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continue

[kuh n-tin-yoo] /kənˈtɪn yu/
verb (used without object), continued, continuing.
1.
to go on after suspension or interruption:
The program continued after an intermission.
2.
to go on or keep on, as in some course or action; extend:
The road continues for three miles.
3.
to last or endure:
The strike continued for two months.
4.
to remain in a particular state or capacity:
The general agreed to continue in command of the army.
5.
to remain in a place; abide; stay:
Let us continue in this house forever.
verb (used with object), continued, continuing.
6.
to go on with or persist in:
to continue an action.
7.
to carry on from the point of suspension or interruption:
He continued the concert after the latecomers were seated.
8.
to extend from one point to another in space; prolong.
9.
to say in continuation.
10.
to cause to last or endure; maintain or retain, as in a position.
11.
to carry over, postpone, or adjourn; keep pending, as a legal proceeding.
Origin
1300-1350
1300-50; Middle English (< Anglo-French) < Latin continuāre to make all one, verbal derivative of continuus continuous
Related forms
continuable, adjective
continuer, noun
continuingly, adverb
noncontinuable, adjective
noncontinuably, adverb
Synonyms
3. Continue, endure, persist, persevere, last, remain imply existing uninterruptedly for an appreciable length of time. Continue implies duration or existence without break or interruption. Endure, used of people or things, implies persistent continuance against influences that tend to weaken, undermine, or destroy. Persist and persevere, used principally of people, both imply firm and steadfast continuance in the face of opposition. Persist suggests human opposition: He persisted after he had been warned; and persevere suggests opposition from any source, often an impersonal one: He persevered despite fatigue. Last often applies to something that holds out to a desired end, fresh, unimpaired, or unexhausted, sometimes under conditions that tend to produce the opposite effect: They had provisions enough to last all winter. Remain is especially applied to what continues without change in its essential state: He remained a bachelor.
Antonyms
2. cease.
Dictionary.com Unabridged
Based on the Random House Dictionary, © Random House, Inc. 2014.
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Examples from the web for continuing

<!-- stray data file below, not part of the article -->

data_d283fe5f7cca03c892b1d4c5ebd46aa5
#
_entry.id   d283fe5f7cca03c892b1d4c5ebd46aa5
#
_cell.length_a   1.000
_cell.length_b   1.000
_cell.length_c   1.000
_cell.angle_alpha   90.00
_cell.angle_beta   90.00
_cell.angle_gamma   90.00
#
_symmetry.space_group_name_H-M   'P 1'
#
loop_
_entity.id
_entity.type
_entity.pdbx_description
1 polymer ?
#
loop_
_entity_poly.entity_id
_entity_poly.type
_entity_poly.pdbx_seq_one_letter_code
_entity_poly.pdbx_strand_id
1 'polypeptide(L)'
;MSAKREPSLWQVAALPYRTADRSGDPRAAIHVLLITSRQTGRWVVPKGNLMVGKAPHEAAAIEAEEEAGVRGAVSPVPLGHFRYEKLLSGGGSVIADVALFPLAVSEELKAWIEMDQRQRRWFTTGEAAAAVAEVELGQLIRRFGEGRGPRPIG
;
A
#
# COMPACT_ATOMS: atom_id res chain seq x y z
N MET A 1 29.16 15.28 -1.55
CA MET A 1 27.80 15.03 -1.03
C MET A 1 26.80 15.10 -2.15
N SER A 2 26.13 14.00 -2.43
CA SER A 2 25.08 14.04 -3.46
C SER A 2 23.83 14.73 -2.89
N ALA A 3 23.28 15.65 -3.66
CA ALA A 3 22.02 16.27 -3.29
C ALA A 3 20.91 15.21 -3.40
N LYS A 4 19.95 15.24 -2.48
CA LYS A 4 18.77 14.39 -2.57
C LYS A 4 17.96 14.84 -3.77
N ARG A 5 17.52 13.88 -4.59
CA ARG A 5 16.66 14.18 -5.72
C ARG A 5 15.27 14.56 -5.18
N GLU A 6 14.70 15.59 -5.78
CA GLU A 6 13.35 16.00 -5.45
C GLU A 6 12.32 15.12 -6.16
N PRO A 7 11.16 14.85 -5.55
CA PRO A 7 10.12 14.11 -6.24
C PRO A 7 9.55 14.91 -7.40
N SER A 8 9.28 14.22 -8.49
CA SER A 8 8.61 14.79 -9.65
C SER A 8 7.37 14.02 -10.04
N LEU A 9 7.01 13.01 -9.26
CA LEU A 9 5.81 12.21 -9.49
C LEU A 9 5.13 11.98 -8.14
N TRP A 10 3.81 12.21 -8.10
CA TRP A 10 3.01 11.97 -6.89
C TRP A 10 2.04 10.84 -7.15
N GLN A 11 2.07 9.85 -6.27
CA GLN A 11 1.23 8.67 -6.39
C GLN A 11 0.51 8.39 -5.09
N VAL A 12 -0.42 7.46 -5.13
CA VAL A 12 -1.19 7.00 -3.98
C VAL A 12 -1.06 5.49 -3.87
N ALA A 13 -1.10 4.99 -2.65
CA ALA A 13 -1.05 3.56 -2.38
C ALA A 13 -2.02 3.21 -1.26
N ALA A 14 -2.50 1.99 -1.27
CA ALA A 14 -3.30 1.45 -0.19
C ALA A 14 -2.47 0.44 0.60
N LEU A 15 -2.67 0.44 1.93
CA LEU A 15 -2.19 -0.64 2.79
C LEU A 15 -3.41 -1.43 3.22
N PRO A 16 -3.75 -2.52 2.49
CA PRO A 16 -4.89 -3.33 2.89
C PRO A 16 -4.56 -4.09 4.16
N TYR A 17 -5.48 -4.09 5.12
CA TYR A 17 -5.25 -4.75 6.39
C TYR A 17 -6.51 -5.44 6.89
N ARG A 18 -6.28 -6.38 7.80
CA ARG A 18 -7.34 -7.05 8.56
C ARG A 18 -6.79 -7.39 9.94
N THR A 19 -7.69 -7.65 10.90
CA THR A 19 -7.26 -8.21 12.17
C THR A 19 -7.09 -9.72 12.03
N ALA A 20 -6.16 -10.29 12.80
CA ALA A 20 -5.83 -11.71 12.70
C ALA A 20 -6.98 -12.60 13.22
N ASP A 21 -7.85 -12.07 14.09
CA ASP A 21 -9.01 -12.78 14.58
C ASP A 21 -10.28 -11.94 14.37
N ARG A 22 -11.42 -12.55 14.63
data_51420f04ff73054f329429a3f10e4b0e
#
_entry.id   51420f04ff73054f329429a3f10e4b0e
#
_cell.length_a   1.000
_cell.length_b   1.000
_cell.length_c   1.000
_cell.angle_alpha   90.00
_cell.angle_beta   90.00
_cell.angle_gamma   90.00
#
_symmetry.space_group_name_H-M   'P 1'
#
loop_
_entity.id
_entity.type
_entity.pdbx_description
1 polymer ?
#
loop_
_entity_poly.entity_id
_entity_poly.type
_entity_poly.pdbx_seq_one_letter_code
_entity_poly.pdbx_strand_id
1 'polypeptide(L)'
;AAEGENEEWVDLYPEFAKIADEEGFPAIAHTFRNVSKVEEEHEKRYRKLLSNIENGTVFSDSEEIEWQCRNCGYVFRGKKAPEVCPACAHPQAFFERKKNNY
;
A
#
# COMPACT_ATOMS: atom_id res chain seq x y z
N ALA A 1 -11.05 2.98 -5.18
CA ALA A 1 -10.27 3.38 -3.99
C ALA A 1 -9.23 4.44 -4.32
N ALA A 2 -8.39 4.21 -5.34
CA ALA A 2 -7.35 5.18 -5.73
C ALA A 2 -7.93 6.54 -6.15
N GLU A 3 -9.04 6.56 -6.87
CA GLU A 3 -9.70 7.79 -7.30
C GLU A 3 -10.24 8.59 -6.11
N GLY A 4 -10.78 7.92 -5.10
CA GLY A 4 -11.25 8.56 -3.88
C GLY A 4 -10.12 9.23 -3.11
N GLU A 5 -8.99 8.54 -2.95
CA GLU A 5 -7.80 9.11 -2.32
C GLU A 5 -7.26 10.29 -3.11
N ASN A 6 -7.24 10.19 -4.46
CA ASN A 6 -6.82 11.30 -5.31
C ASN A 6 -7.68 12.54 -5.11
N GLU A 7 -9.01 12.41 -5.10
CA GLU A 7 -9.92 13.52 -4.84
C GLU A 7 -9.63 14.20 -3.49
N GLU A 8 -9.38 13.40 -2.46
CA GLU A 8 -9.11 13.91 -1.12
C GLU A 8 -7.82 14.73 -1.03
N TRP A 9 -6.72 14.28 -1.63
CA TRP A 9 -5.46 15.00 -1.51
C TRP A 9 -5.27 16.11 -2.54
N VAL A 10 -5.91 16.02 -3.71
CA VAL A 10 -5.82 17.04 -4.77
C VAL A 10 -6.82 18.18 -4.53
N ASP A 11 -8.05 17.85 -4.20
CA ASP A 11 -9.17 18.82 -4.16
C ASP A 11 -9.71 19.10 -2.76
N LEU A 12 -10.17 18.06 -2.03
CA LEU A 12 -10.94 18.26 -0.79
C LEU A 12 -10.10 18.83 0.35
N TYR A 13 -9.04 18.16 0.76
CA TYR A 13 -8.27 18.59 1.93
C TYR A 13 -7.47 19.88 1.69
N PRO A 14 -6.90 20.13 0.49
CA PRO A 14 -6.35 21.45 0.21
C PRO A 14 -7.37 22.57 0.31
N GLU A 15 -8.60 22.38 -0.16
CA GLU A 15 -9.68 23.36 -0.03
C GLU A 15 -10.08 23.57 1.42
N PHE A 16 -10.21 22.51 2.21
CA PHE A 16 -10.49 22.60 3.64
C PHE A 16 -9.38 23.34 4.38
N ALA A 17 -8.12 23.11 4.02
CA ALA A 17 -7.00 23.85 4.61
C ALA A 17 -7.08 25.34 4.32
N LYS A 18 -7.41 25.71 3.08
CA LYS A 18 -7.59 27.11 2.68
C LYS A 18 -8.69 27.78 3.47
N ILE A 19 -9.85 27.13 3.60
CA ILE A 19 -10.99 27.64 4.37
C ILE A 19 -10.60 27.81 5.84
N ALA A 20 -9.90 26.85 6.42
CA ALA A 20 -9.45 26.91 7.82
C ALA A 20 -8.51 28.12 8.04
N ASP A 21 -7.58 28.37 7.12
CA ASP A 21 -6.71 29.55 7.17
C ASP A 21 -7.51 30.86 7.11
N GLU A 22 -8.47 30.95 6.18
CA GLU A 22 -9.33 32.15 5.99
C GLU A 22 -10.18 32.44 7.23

• Perhaps success will be measured by the many feasts to come, and the continuing connections made.
  • The ants totter around until a bird picks them off, continuing the cycle.
  • Nature will have no problem in continuing without people.
  • continuing along that vein, the writer claimed things hadn't changed much.
  • Cover with sauce, continuing until fish and sauce are used, shaping in pyramid form.
  • He liked all those songs, but that didn't stop him from continuing to seek.
  • He had the sensation of a great type of hole or emptiness falling through him and continuing to fall and never hitting the floor.
  • The instruments record a continuing pattern of heaving and bulging and act as an early warning system.
  • The group predicts that with the human population continuing to soar, further development will intensify environmental damage.
  • Splash in the wine or sherry around the side of the wok, continuing to turn and stir.
British Dictionary definitions for continuing

continue

/kənˈtɪnjuː/
verb -ues, -uing, -ued
1.
(when transitive, may take an infinitive) to remain or cause to remain in a particular condition, capacity, or place
2.
(when transitive, may take an infinitive) to carry on uninterruptedly (a course of action); persist in (something): he continued running
3.
(when transitive, may take an infinitive) to resume after an interruption: we'll continue after lunch
4.
to draw out or be drawn out; prolong or be prolonged: continue the chord until it meets the tangent
5.
(transitive) (law, mainly Scot) to postpone or adjourn (legal proceedings)
Derived Forms
continuable, adjective
continuer, noun
continuingly, adverb
Word Origin
C14: from Old French continuer, from Latin continuāre to join together, from continuuscontinuous
Collins English Dictionary - Complete & Unabridged 2012 Digital Edition
© William Collins Sons & Co. Ltd. 1979, 1986 © HarperCollins
Publishers 1998, 2000, 2003, 2005, 2006, 2007, 2009, 2012
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Word Origin and History for continuing

continue

v.

mid-14c., contynuen, from Old French continuer (13c.), from Latin continuare "join together, connect, make or be continuous," from continuus "uninterrupted," from continere (intransitive) "to be uninterrupted," literally "to hang together" (see contain). Related: Continued; continuing.

Online Etymology Dictionary, © 2010 Douglas Harper
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